• Cramped confinement in a box with insects.
  • Dousing with cold water (41 degrees F, 5 degrees C).
  • The waterboard.

Each of these techniques, and especially combinations of them, are inhumane, cruel, or degrading. At least one of these techniques, the waterboard, whose primary purpose is to cause a fear of imminent death, inflicts severe mental suffering on the victim. These techniques constitute torture.

Torture is illegal according to 18 U.S.C. subsections 2340-2340A, as well as according to the Geneva Convention, to which the United States is a signatory. President Reagan signed a treaty that stated, “No exceptional circumstances whatsoever, whether a state of war or a threat or war, internal political instability or any other public emergency, may be invoked as a justification of torture,” and that “Each High Contracting Party shall be under the obligation to search for persons alleged to have committed, or to have ordered to be committed, such grave breaches, and shall bring such persons, regardless of their nationality, before its own courts.” The US Constitution states that “all Treaties made, or which shall be made, under the Authority of the United States, shall be the supreme Law of the Land.”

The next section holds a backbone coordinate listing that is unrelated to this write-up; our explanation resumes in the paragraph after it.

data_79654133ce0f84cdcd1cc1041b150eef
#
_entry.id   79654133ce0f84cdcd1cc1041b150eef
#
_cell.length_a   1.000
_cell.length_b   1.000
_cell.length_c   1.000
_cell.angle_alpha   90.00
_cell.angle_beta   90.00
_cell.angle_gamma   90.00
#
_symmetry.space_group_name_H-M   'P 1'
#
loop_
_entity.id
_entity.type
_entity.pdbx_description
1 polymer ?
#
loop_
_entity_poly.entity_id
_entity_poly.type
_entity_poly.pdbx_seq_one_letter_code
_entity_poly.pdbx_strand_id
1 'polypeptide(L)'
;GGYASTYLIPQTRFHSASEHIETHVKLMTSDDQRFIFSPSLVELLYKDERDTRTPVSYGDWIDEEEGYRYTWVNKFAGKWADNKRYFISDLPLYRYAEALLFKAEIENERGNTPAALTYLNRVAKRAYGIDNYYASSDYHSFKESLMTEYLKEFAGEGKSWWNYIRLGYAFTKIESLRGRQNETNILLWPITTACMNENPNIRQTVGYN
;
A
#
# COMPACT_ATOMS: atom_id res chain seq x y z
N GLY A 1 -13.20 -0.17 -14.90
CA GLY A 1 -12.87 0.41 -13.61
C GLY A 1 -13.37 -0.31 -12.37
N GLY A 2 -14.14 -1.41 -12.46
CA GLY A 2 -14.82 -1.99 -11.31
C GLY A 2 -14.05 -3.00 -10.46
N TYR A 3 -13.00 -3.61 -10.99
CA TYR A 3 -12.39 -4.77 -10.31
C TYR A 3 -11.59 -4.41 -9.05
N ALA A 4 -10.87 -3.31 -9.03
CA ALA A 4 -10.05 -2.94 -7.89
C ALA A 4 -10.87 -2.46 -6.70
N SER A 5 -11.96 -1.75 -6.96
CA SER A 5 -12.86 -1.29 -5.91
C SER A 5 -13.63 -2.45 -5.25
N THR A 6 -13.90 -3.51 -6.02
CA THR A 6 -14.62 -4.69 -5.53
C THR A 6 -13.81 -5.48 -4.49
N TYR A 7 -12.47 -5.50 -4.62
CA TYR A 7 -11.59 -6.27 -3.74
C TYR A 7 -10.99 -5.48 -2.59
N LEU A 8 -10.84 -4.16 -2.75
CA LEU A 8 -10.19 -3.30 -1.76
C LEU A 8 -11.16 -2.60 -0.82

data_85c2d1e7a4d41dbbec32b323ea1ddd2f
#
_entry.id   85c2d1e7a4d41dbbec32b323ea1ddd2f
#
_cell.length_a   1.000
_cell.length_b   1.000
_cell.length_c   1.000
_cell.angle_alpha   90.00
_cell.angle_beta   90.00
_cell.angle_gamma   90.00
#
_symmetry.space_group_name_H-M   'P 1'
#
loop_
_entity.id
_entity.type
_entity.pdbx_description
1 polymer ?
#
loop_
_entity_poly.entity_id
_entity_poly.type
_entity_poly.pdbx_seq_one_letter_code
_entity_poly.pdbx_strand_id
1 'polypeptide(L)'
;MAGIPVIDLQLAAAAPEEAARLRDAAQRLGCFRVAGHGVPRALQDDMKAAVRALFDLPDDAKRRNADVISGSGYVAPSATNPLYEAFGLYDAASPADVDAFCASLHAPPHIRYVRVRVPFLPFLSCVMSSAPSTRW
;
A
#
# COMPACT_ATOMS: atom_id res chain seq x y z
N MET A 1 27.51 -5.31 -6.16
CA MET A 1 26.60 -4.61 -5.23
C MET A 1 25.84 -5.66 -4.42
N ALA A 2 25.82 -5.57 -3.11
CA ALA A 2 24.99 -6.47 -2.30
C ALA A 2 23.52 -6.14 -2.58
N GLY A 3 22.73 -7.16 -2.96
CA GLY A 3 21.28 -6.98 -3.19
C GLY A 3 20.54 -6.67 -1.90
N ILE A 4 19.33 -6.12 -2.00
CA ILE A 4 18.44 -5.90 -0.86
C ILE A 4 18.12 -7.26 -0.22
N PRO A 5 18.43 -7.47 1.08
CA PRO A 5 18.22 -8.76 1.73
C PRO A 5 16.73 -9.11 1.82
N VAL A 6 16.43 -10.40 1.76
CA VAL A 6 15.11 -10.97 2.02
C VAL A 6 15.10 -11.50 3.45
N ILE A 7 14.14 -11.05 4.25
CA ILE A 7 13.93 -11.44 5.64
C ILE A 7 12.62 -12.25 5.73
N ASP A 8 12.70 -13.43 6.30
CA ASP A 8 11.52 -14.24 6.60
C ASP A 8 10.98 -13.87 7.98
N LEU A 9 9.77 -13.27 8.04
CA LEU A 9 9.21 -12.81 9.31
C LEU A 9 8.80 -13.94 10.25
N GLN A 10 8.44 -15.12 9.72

Please protect human rights, our safety and moral authority, and the rule of law in our country. The Constitution is under attack, and you took an oath to defend it. Please do so by pressing for investigations into these crimes.

Thank you for your service.